A dream triggers excitement and enthusiasm. The absence of enthusiasm and excitement could mean depression and blandness. For those who can’t relate to the dreams we have, they judge us and what we do. But unless the dream is general, it is unfair to judge anybody for choosing to chase a dream.
That’s the story of 29-year-old Khafi Kareem, the Ekiti State, Nigeria native Big Brother Naija contestant.
The Khafi Story
It is no news that she is a Police Officer in the UK. But what has since become headline is how news broke that she ‘skipped’ work to join Big Brother Naija, 2019.
In the words of Africa Magic, she is in the show to win it and use the money worth 30 million naira (£68,000) to do good and host a travel show in Nigeria. She also intends to invest in charitable causes.
An Africa Magic statement in the aftermath of the drama reads, “Police officer Khafi Kareem believes that you can have it all if you believe in yourself.
“She is not only hoping to win the prize money but she wants the exposure that being in Big Brother Naija House brings so that she can do societal good.
“What people don’t know about her is that she is secretly talented in spoken word, singing and dancing. She is an Ekiti native who resides in London.“
The truth of the matter
Nigerians have conflated the truth with their perception of it, but here is the truth.
Khafi is currently an off-duty officer who was granted unpaid leave ahead of appearing on the show. While she requested to be a part of the show, her request to participate was denied.
The statement by a spokesperson for Scotland Yard reveals, “A PC, attached to the Met’s transformation command, requested permission to take part in a reality television entertainment show in Nigeria. Permission was not given.
“The Met is aware that the officer has since appeared on the show without authority.
“The Met does not support the officer’s appearance nor does she represent the Met whilst appearing on the show.”
Scotland Yard has only denounced Khafi’s participation as a representation of the British Police. While she might face misconduct proceedings, that is not set in stone. She has to breach police standards of professional behaviour for that to happen.
The curious case of Khafi
While Khafi was already subject to the brunt of Nigerian hypocrisy for consistently having sex on live television, the scrutiny on her was intensified as word of her standing with the British Police became public knowledge.
A lot of people do jobs they don’t like to make ends meet. A lot of people go through life not knowing who they are or what they want. What they understand is survival and procreation – it is enough for them.
For people like Khafi, just surviving and procreating is not enough. Neither is simply having job security that most Nigerians dream of. But the problem is that most people project their dreams and insecurities on Khafi. They forget that she is a different person and she has the right to do anything she wants with her life and her body.
If she chose to defy Scotland Yard to take a risk, it means she understood the consequences. It is her life, and people should let her live it. They didn’t help her get through the rigorous screening for Scotland Yard. If she chose to potentially throw it away, it is her decision.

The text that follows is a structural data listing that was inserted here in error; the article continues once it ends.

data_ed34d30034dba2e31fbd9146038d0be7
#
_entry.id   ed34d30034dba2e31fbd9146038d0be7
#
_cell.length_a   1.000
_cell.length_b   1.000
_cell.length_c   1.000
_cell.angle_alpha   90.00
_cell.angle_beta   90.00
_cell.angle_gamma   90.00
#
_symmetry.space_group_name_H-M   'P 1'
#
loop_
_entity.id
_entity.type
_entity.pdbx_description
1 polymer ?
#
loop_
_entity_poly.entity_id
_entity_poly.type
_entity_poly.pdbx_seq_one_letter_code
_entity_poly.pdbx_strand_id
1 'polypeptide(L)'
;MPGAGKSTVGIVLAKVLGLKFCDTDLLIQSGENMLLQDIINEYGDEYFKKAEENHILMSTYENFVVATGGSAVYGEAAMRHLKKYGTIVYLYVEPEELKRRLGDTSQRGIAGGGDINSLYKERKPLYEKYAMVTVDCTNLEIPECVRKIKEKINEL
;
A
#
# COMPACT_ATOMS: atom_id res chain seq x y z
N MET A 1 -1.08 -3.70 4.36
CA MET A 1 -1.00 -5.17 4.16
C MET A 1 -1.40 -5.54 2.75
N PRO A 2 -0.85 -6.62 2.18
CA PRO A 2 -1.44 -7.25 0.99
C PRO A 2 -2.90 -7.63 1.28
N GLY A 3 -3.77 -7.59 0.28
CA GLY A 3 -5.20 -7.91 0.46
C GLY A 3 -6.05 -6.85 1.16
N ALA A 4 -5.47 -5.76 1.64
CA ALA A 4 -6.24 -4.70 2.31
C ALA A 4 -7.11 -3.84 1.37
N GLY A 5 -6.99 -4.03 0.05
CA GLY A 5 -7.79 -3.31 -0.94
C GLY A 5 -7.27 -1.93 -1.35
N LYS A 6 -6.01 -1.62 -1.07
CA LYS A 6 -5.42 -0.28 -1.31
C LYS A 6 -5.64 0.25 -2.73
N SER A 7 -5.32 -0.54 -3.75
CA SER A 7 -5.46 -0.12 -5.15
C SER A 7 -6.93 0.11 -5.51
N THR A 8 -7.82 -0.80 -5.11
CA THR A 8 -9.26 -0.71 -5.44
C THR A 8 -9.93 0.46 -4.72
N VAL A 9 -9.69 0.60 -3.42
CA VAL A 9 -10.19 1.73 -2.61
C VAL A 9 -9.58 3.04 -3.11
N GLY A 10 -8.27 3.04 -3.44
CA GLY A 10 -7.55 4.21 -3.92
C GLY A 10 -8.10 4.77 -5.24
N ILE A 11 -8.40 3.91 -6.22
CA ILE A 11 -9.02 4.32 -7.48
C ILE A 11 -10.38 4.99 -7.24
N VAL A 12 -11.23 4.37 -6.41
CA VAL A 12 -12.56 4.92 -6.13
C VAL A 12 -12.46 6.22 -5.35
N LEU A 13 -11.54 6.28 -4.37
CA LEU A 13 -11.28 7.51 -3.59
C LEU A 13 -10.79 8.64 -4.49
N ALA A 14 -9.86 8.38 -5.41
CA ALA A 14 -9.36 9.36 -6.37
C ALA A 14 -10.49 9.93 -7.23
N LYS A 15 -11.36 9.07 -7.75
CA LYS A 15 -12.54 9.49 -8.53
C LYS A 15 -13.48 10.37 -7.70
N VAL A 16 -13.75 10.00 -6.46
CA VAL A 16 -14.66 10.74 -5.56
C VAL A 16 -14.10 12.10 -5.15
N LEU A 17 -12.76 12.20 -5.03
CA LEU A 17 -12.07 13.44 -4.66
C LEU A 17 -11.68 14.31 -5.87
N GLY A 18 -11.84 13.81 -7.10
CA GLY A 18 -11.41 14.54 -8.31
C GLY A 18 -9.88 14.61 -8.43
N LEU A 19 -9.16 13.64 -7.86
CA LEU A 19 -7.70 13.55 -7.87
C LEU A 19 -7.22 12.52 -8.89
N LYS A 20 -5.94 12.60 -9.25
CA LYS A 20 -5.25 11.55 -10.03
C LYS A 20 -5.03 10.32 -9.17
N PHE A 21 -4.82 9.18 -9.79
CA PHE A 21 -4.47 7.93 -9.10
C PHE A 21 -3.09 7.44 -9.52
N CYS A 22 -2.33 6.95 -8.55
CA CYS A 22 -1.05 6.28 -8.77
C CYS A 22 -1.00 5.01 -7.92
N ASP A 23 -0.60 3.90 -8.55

The part of the average Nigerian saying Khafi acted carelessly by risking job security as an ‘immigrant’ is understandable. Most people would kill for her job. But then, most people are not Khafi and Khafi is not them.
They should stop also criticizing her for choosing to have sex with her own body. Nigerians should leave her to do whatever she wants with her life and face theirs.
Khafi’s dream is who she is. She is nothing without it. Trying to make her something else is reducing who she is. Criticizing her for chasing her dream, no matter the cost is insensitive. Trolling her for it is stupid. Saying she’s having sex while she should be working is stupid.
But on the side of Scotland Yard, their angst is understandable. They don’t want the reputation of their body to be used for votes on a reality show. They also don’t want to be used for cheap manifesto and social media madness. They had to get ahead of it.
However, in no way did they criticize Khafi for joining Big Brother Naija. They only stated that they rejected her request to appear on the show for obvious reasons of the optics, especially as Khafi was once used as a face for inclusion by the body.
But then, except it’s expressly stated in their Laws that an active officer cannot participate in a show or the rejection of her request to participate in BBNaija is treated as disobeying a direct order, then punishing Khafi might be harsh. However, only Scotland Yard can decide that.
The Sun UK didn’t help matters
Not for the first time in history, The Sun UK milked a sensitive situation for cheap clicks. It also didn’t help that what they picked on was that Khafi left her job to go have sex on live television.
It tied into the Nigerian hypocrisy of Khafi and some of them accepted it as cold hard truth when it was just a twist of facts. Media should be responsible.
In the aftermath of the issue, Khafi made a statement via her Twitter page that addresses the Sun’s claims as “defamatory outburst.”
The feed reads, “Khafi’s side of the story is deliberately and conveniently omitted… this comes from a repressive culture of shaming and characterising women for their sexual decisions and life choices.”
Whatever the case is, Khafi will be fine. She knew what she got into. Nigerian and optics managers should face their lives. As Khafi said, her side should be heard. Even if her side doesn’t make sense, Nigerians should still mind their business.